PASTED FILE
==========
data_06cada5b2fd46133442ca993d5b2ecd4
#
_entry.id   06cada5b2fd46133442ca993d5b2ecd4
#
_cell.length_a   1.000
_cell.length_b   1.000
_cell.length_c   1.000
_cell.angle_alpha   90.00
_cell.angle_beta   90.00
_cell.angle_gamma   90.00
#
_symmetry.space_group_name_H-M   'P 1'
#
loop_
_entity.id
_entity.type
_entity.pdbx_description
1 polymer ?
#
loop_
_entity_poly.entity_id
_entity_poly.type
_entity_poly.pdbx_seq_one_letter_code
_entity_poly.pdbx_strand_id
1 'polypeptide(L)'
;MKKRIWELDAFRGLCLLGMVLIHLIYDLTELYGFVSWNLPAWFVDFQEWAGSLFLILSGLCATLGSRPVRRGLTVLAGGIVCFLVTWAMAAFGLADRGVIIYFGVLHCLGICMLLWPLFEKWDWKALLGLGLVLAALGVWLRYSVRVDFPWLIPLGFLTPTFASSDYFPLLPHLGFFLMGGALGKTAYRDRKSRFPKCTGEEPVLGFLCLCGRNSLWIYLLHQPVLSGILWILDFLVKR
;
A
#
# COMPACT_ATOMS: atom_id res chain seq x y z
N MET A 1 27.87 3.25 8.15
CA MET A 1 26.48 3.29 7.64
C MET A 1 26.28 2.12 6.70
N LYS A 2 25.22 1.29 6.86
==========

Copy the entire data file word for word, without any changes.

data_06cada5b2fd46133442ca993d5b2ecd4
#
_entry.id   06cada5b2fd46133442ca993d5b2ecd4
#
_cell.length_a   1.000
_cell.length_b   1.000
_cell.length_c   1.000
_cell.angle_alpha   90.00
_cell.angle_beta   90.00
_cell.angle_gamma   90.00
#
_symmetry.space_group_name_H-M   'P 1'
#
loop_
_entity.id
_entity.type
_entity.pdbx_description
1 polymer ?
#
loop_
_entity_poly.entity_id
_entity_poly.type
_entity_poly.pdbx_seq_one_letter_code
_entity_poly.pdbx_strand_id
1 'polypeptide(L)'
;MKKRIWELDAFRGLCLLGMVLIHLIYDLTELYGFVSWNLPAWFVDFQEWAGSLFLILSGLCATLGSRPVRRGLTVLAGGIVCFLVTWAMAAFGLADRGVIIYFGVLHCLGICMLLWPLFEKWDWKALLGLGLVLAALGVWLRYSVRVDFPWLIPLGFLTPTFASSDYFPLLPHLGFFLMGGALGKTAYRDRKSRFPKCTGEEPVLGFLCLCGRNSLWIYLLHQPVLSGILWILDFLVKR
;
A
#
# COMPACT_ATOMS: atom_id res chain seq x y z
N MET A 1 27.87 3.25 8.15
CA MET A 1 26.48 3.29 7.64
C MET A 1 26.28 2.12 6.70
N LYS A 2 25.22 1.29 6.86